It’s why we loved Jeff Van Gundy so much and never took to Pat Riley. Fans of this team don’t like slick dudes with great haircuts and nice suits. Fans of this team like dudes whose cars get blown up when they park them too close to the team jet. They especially like learning that Van Gundy’s car was a 1995 Honda Civic even though he was the head coach of an NBA team and it was the year 2000.
And we loved Patrick Ewing not just because he was an amazing basketball player to watch, a true force. We liked him because he rocked a flat top that seemed kind of shitty even in the era of flat tops. We liked him because of his child molester moustache. We hated losing, and often blamed him when it happened, but at the same time, we loved nothing more than bleeding with him. We called him The Warrior for a reason — we loved him for his battle scars as much as anything else. While we hated Patrick for never helping us win, we enjoyed losing with him. It’s why so many Knicks fans, myself included, feel like the franchise sort of deserved 10 bad years after not letting him retire a Knick.
Before you boo Jared Jeffries again, Knicks fans, remember how much we loved those 90s teams when they shaved their heads and looked like complete lunatic assholes for it. We liked them because they weren’t Jordan, because this isn’t LA. They were flawed. They had scars. This is New York. Everyone interesting here is damaged. It gets real cold. Even the superheroes that live here only become heroes when they cause their own uncles to die.
For such an insanely big market, Knicks fans love knowing that in some sense, the Knicks are the island of misfit toys. It’s why we worship Clyde Frazier as an announcer even though he can only pronounce it “Chyson Tandler.” It’s why we loved having Larry Johnson on the team well after, and maybe because, he was broken down. It’s what made us accept Latrell Sprewell when he was a pariah, Marcus Camby when he was still a relatively unproven gangly weirdo. It’s why we root for Renaldo Balkman, why “Do What Toney Douglas Do” is a catchphrase for diehards, and why we loved Shawne Williams not just for hitting threes from the corner, but for being someone everyone else gave up on when we didn’t. Let’s face it, we love Amar’e not just for coming here when no other superstar would. We also love him because he claims he’s Jewish. We love him because he wears rec specs, and practices with insane-looking rolled-up sweatpants.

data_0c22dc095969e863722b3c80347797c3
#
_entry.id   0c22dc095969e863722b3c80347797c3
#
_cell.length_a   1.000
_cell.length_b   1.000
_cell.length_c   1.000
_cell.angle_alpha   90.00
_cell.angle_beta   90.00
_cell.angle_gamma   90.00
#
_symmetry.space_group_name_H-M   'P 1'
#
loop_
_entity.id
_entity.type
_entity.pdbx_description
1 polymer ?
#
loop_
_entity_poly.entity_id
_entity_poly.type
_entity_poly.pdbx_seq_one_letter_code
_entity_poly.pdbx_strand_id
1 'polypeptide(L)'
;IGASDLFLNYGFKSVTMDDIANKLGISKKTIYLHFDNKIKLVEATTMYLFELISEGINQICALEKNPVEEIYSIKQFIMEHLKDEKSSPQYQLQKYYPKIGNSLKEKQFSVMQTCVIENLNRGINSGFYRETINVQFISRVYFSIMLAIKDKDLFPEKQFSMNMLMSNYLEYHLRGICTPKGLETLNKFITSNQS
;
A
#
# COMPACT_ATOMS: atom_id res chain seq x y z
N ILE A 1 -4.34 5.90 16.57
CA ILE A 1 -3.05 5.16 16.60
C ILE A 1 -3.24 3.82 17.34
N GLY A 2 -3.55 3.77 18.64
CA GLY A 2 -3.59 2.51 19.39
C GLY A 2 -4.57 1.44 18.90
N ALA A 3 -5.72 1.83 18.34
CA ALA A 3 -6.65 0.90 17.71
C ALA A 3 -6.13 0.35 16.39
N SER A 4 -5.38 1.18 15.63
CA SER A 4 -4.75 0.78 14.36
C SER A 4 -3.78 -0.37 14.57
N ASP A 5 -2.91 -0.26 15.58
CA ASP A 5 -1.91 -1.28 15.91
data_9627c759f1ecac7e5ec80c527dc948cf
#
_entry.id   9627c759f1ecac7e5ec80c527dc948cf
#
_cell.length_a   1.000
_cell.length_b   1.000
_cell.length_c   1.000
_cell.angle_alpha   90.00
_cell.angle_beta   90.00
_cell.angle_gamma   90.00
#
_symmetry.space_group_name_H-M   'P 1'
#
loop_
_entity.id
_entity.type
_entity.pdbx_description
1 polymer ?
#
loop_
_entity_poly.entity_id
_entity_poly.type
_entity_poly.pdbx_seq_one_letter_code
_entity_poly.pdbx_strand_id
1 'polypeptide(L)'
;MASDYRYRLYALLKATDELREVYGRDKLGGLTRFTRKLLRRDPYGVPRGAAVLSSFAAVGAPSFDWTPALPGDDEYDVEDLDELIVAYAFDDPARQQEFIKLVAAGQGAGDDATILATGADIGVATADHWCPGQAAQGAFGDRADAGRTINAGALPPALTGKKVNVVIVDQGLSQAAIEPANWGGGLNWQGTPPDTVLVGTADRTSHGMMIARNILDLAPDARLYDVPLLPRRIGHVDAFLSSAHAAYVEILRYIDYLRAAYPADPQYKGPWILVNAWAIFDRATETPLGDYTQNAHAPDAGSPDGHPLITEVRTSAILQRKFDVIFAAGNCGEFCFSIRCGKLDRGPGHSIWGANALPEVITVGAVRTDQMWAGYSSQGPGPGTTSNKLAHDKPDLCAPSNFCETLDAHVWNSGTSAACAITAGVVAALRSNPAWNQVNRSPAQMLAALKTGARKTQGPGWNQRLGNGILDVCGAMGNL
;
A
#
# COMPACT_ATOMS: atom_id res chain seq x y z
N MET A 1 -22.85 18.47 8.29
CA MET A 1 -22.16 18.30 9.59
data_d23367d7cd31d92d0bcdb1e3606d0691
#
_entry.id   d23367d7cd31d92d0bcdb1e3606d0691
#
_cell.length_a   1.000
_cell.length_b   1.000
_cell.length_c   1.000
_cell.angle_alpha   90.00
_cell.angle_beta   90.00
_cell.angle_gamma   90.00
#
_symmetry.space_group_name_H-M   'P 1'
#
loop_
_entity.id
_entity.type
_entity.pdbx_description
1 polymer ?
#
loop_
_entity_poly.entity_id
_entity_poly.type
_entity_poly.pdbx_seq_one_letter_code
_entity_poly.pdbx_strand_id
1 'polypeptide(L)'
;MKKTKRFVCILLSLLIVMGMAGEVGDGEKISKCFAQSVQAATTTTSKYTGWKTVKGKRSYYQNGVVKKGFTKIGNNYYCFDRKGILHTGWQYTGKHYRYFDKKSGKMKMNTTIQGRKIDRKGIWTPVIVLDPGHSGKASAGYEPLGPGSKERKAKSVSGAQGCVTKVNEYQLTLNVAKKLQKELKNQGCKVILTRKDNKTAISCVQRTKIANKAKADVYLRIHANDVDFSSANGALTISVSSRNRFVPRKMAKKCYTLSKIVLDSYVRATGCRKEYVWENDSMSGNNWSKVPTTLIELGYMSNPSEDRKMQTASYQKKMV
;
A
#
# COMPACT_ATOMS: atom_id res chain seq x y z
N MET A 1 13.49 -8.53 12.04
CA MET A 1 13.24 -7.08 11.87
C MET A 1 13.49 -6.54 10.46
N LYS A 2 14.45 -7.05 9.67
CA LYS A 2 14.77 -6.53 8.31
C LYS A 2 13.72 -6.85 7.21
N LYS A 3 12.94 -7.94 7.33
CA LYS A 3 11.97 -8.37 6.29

I understand that Carmelo is as smooth, charming, and charismatic as a human can be, but there is nothing odd or loser-ish about Carmelo Anthony. And that’s why we cheer harder for Amar’e than we do for Carmelo.
So let’s ease up on Jared Jeffries, Knicks Nation. I get it. Jared Jeffries sucks. We now have Tyson Chandler, who is like Jared Jeffries with an ability to control his body, a normal-shaped head, and charisma. If the Knicks were the movie “Twins,” Tyson Chandler would be Arnold Schwarzenegger and Jared Jeffries would be Danny DeVito.
But even though it’s probably the least popular opinion in New York basketball, I’m gonna go on record and say that Knicks fans should love Jared Jeffries more than anyone. In so many ways, he is as Knick-y as it gets. We should love him because he fights hard. And because he keeps coming back to New York even though we keep trading him and booing him. We should love him because he hustles. We should love him because he’s weird, and seems sort of sad. We should love him because his head is naturally shaped like most peoples’ heads could only be after being beaten as part of a gang initiation. Most of all, we should love him because he knows he can’t score, he knows he shouldn’t be getting these minutes and so he does what Starks or Oakley would have done — he takes charges. He finds a way.
P.S. Jeffries went 5-for-5 at the scrimmage. Pretty sweet way to tell 10,500 people to F off at the same time.
P.P.S. Does anyone know if they even make Jared Jeffries jerseys?
Chris Gethard is a comedian and writer who lives in New York City. His book, “A Bad Idea I’m About to Do,” is out January 7th. He’s also the host of the very weird public access television program, “The Chris Gethard Show.”